5 Liz Watson, “Sunderlands,” email 8 July 2003.

6 Liz Watson states this will information is from notes prepared by May D. Kemp (1964).

7 Liz Watson, “Sunderlands,” email 8 July 2003.

8 Sugar Creek Baptist Church Cemetery (Old Centerville Cemetery), Centerville, Washington Township, Montgomery County, Ohio, www.carolynjburns.com/cemeteries/cem_sugarcreek.html.

9 Liz Watson, “Sunderlands,” email 8 July 2003.

10 Commemorative Biographical Record of Prominent and Representative Men of Indianapolis and Vicinity. Contains biographical sketches of business and professional men and of many of the early families. Chicago : J.H. Beers & Co., 1908, pp. 269-272.

11 Carllene Marek, “Hutchinson,” email 31 January 2000. Thomas Sunderland ( b.1742 England) immigrated 1747? m. Sarah Runyon (b.1755). Her parents were Hugh Runyon (1715 NJ-1804 NJ?) and Ann SAVAGE/SAVIGE (1721-1795). My Runyon (Roignon/Rongnion) and Savage/Savige ancestors were French Huguenots. The Runyons arriving in New Jersey 1665. Carllene states that most of the information is not well documented and comes from several publications.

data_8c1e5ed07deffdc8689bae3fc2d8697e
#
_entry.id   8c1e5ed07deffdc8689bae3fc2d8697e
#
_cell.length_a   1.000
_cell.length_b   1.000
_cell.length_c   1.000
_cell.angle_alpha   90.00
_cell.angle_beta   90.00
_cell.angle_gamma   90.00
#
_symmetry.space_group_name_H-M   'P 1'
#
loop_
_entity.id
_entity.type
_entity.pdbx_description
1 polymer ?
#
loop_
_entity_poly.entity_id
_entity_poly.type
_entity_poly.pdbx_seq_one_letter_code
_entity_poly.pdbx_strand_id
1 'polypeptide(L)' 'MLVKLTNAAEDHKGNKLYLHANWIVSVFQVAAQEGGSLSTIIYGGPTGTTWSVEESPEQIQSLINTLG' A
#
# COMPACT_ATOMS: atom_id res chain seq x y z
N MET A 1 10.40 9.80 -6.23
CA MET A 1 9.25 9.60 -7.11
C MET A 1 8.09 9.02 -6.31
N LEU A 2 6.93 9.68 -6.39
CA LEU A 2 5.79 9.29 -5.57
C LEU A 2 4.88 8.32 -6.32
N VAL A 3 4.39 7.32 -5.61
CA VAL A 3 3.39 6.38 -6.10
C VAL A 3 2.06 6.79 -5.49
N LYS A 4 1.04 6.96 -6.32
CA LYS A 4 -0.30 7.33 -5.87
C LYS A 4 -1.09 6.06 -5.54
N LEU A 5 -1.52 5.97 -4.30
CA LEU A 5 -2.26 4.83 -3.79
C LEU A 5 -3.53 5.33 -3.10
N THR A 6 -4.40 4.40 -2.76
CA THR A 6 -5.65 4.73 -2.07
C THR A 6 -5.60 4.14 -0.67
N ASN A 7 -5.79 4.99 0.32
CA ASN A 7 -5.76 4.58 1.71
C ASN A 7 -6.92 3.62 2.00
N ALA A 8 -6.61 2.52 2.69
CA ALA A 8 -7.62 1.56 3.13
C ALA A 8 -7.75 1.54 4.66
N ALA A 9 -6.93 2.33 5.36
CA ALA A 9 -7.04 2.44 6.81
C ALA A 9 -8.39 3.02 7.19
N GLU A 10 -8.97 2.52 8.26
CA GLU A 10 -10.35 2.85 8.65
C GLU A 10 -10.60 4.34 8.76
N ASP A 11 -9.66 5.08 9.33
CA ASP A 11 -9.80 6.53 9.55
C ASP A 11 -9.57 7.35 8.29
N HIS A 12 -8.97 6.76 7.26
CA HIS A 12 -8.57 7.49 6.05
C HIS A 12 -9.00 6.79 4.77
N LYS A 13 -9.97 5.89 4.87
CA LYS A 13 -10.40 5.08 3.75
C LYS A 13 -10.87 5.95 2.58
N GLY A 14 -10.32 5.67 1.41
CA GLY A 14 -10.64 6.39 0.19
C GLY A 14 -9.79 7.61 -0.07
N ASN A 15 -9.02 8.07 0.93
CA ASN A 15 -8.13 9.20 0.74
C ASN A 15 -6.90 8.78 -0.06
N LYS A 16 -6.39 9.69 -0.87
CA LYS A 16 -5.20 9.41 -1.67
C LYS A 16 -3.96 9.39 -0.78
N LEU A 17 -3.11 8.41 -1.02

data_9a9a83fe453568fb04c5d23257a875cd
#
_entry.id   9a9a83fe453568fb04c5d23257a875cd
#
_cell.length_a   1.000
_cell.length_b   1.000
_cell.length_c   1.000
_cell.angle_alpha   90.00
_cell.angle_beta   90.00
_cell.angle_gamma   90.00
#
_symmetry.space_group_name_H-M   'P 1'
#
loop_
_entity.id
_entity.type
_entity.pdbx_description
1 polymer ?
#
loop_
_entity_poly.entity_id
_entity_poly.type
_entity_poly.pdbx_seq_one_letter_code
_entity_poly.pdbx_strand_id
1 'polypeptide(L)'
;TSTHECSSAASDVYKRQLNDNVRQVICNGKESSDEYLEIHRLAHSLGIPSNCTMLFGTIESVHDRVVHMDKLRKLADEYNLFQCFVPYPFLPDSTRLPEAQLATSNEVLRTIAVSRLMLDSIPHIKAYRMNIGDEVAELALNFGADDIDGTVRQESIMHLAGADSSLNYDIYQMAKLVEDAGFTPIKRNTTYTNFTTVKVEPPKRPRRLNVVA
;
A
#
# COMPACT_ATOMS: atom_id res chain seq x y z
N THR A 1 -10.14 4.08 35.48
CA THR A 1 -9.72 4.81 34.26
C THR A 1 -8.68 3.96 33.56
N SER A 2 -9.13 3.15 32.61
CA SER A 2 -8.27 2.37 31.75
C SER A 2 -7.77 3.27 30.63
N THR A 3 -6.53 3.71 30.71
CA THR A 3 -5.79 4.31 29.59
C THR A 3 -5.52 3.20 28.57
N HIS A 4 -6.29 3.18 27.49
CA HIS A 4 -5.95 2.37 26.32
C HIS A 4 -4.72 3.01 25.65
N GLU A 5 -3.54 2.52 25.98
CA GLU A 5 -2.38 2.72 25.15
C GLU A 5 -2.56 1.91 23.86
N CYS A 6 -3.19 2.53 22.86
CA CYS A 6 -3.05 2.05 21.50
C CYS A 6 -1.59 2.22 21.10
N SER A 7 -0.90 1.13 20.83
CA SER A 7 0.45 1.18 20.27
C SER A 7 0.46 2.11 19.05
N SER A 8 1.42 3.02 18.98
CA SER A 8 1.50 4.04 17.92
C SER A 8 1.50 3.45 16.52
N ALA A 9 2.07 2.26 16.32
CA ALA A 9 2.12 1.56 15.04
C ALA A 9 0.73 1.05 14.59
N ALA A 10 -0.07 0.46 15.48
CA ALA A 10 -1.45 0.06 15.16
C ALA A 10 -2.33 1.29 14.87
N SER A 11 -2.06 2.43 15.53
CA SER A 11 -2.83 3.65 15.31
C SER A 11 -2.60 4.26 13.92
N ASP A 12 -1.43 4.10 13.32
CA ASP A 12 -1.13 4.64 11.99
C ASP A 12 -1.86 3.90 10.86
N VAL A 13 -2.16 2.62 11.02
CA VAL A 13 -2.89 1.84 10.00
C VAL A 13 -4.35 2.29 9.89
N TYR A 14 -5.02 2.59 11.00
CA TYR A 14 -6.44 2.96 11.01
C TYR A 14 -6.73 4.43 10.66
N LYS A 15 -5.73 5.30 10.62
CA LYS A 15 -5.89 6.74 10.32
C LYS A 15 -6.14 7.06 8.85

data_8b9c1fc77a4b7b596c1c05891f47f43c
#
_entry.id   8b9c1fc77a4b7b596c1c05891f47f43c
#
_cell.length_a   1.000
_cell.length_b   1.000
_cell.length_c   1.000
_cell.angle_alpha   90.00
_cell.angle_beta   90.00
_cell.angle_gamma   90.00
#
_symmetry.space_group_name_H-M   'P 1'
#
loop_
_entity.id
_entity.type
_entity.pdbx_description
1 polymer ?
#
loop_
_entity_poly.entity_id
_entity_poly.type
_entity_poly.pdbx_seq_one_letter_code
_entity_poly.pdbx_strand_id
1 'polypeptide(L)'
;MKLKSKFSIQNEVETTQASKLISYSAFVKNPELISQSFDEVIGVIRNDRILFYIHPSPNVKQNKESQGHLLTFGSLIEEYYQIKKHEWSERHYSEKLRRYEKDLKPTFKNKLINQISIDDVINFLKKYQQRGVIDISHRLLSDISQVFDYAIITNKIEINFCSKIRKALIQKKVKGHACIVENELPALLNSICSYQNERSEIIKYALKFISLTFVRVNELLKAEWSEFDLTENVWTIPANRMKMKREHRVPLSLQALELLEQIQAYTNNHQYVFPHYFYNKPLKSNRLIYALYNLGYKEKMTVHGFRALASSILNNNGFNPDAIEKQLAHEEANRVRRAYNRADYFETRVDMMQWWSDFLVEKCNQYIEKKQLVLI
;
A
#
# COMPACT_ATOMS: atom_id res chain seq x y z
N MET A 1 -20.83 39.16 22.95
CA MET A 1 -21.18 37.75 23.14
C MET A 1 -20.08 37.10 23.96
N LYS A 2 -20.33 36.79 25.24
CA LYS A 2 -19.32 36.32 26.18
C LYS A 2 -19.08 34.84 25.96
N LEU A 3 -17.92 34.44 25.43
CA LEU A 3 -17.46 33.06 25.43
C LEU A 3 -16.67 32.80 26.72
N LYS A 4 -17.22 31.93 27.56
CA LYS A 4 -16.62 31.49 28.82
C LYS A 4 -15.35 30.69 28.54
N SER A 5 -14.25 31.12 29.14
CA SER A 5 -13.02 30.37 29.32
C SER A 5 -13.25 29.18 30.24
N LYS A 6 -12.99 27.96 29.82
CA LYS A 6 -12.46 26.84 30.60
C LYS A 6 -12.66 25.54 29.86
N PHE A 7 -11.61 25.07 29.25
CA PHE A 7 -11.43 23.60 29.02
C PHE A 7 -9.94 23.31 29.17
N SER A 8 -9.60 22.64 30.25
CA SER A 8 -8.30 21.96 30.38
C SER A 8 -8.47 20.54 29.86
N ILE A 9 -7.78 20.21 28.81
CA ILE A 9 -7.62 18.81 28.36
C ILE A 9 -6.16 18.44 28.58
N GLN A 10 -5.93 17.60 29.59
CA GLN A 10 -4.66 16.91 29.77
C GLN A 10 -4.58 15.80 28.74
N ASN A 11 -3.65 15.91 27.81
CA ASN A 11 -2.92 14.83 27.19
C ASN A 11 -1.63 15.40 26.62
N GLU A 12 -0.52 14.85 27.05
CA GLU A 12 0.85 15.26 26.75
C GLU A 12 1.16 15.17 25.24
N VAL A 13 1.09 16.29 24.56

12 Liz Watson, “Sunderlands,” email 8 July 2003.

13 Francis Bazley Lee, Ed., Genealogical and Personal Memorial of Mercer County New Jersey, Vol. I, New York: Lewis Publishing Company, 1907, p. 29.

14 Rodgers, John; Sunderland, Joseph; Skerry, Bobbie, email/website data. Data from: John Rogers, <rampages.onramp.net/~rodgers/geneal/sunder/john1680.html>, accessed 13 February 2000; Joseph Sunderland email February 2000; Gedcom from Bobbi Skerry 13 December 1999. There is little documentation provided from these three sources.

15 Carllene Marek, “Hutchinson,” email 31 January 2000. John P. Sunderland (1770-1838) m. Elizabeth Slack (1777-1838). She was born in Bucks Co, PA. Her parents were Cornelius Slack and Elizabeth Spear.

16 Email from: "Carllene Marek" Subject: Fw: Elizabeth Slack m. Sunderland, 22 Mar 2006

17 Source: Ancestry.com, Pennsylvania Marriages to 1790, Names of Persons for whom Marriage Licenses Were Issued in the Province of Pennsylvania Previous to 1790. Some Pennsylvania Marriages-prior to 1810, Volume I - E.K. Meyers - printed 1890 - Harrisburg, Pa. www.geocities.com/Heartland/6508/MARR.HTM, 1765, Feb. 5 Spear, Elizabeth and Cornelius Slack

18 Biographical Card Index from the NJ Historical Society

19 Gravestones First Baptist Church Yard, Corner of Centre and Bridge Streets, Trenton, New Jersey. Copied Apr. 27, 1943, by Mrs. Alfred P.S. Bellis, Morrisville, Pennsylvania, from records in the possession of the Congregation Of the First Baptist Church, trentonhistory.org/Cem/FirstBaptist.htm, accessed 2006.

20 ftp.rootsweb.com/pub/usgenweb/pa/bucks/wills/willabstbk4.txt, Wills: Abstracts: Book 4 : Bucks Co, PA 1778-1786, Contributed for use in USGenWeb Archives.